The Nature of Light
Page 3: Transmission
Light is transmitted as packets of color (energy).
The speed of light in a vacuum is defined exactly as
The speed of light in materials (not a vacuum) is slower than that speed, because particles in the transmitting medium slow down the light.
In a transparent medium (referred to as a dielectric material), light is absorbed by atoms and then emitted with the same frequency in the same direction the previously absorbed photon was traveling. This occurs with electrons in the atom jumping to a different energy level when absorbing a photon and then jumping back when emitting the photon (Fig. 3.1).
Figure 3.1: Photon absorption and emission in an atom.
Atomic absorption and re-emitting slows down the light. The denser the medium, the more slowing of the speed of light in the medium.
The ratio, between the speed of light in a vacuum and the speed of light in a dielectric material, is called the refractive index of the material. Following are refractive indexes of various transparent materials:
For practical purposes, air is often considered to be like a vacuum in many optics applications, since it does not slow down the speed of light substantially.
Materials like air are referred to as rarefied (or rarer media) compared to more dense materials. For example, air is rarefied compared to water.
When light strikes an interface between different media (that have different refractive indexes) at an angle (not straight on), the direction of the light changes at the interface. The light beam direction becomes less acute (relative to the interface) in the denser medium.
Due to the principle of reversibility (see K. K. Sharma, Optics, p. 286), light can travel in either direction to produce the same result.
In the left side of Fig. 3.2, light in the rarer media approaches the interface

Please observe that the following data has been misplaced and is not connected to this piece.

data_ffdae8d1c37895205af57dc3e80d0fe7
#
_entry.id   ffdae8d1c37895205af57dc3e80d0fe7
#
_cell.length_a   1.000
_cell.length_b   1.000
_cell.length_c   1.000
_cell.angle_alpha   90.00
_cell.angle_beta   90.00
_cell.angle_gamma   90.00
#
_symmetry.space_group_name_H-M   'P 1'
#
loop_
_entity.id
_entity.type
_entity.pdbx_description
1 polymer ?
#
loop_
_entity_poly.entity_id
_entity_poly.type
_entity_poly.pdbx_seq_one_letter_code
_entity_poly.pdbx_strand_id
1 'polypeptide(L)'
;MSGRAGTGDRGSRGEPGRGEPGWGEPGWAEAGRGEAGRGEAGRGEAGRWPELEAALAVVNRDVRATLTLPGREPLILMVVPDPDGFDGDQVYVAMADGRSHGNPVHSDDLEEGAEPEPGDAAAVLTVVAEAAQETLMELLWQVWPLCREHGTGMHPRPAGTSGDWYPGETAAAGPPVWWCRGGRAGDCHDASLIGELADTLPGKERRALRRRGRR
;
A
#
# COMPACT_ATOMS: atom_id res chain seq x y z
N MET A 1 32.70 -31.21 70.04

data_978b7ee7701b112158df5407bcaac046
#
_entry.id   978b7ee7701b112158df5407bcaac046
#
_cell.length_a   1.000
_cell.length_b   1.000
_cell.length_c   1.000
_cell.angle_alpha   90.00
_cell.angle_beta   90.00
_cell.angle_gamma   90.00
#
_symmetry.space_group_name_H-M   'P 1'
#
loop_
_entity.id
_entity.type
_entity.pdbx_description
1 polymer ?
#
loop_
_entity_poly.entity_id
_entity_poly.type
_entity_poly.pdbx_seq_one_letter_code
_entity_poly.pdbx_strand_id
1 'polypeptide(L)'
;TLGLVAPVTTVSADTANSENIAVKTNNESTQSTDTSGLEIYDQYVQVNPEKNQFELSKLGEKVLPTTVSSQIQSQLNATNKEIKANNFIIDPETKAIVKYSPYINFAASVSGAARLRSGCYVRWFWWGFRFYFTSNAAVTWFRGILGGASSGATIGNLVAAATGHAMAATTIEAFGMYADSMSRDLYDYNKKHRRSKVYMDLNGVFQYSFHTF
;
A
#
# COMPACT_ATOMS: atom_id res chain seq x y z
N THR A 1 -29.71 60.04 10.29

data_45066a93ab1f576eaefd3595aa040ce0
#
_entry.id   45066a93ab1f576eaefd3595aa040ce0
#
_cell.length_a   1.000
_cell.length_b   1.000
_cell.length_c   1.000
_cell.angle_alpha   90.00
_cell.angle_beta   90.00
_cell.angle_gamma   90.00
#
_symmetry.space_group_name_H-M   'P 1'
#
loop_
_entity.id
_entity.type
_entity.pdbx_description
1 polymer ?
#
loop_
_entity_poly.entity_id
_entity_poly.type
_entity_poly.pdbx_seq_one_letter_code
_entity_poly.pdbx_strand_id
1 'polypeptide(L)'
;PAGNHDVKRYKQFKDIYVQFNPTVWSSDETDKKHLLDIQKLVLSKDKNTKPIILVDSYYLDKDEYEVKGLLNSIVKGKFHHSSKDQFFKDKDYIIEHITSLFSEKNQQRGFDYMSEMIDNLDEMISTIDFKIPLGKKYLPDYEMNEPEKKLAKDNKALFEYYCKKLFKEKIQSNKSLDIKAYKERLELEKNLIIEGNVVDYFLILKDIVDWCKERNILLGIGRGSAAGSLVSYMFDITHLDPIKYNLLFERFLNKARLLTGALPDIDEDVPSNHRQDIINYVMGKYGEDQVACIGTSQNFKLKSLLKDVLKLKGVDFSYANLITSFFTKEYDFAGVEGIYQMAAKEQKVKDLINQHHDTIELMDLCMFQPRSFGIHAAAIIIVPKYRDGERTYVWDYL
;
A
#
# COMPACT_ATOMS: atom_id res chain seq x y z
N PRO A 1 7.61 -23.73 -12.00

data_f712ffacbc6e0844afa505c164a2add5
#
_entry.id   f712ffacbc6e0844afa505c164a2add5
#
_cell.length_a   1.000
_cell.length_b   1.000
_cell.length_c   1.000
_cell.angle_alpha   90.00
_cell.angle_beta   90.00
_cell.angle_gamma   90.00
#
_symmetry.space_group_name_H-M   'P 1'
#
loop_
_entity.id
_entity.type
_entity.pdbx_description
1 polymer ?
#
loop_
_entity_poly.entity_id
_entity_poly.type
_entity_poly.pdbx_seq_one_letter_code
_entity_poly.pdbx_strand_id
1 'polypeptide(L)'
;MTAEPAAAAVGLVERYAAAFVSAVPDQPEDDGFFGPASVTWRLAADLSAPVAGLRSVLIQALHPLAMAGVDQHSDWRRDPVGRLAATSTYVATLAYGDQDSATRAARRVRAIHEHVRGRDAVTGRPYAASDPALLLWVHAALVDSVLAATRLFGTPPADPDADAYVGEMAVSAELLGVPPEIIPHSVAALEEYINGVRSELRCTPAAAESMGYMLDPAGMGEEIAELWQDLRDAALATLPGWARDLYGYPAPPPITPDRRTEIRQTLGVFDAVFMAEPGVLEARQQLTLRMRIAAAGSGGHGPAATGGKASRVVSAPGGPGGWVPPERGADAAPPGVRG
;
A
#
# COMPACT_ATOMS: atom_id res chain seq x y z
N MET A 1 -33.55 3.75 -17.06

Likewise, due to the principle of reversibility, light traveling in the opposite direction would produce the same angles (right side of Fig. 3.2). Light traveling from the denser medium into the rarer medium will change direction to be a smaller angle relative to the interface in the rarer medium.
[+] Show Refraction Animation
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Fig. 3.3: Refraction animation. [OlegAlexandrov]
Consider the right side of Fig. 3.2 again.
Light in the dense optical medium approaches the
interface at an angle
Now suppose the approach angle
Even more interesting, if the approaching angle
Due to the principle of reversibility, the light rays can be
reversed to achieve the same result: after the approach angle
Figure 3.4: Skindiver on the ocean surface viewed from below. [NOAA]
The ocean in Figure 3.4 is a dense optical medium, and the atmosphere above the ocean is a rare optical medium. The ocean surface, is viewed from within the dense optical medium, and is the interface between the dense and rare optical media.
The atmosphere in this example has blue sky and clouds, which can be seen in patches of the interface (ocean surface) in the foreground (top) of photograph. Those patches of ocean surface are facing the viewer (camera) more head-on (less acute) than the critical angle.
The rest of the ocean surface viewed from below is reflecting the ocean bottom instead of refracting the blue sky and clouds, because the viewing directions from the camera to those patches of ocean are more acute than the critical angle.
The patches that are reflecting the ocean bottom (not refracting the sky) are said to be experiencing total internal reflection in this example.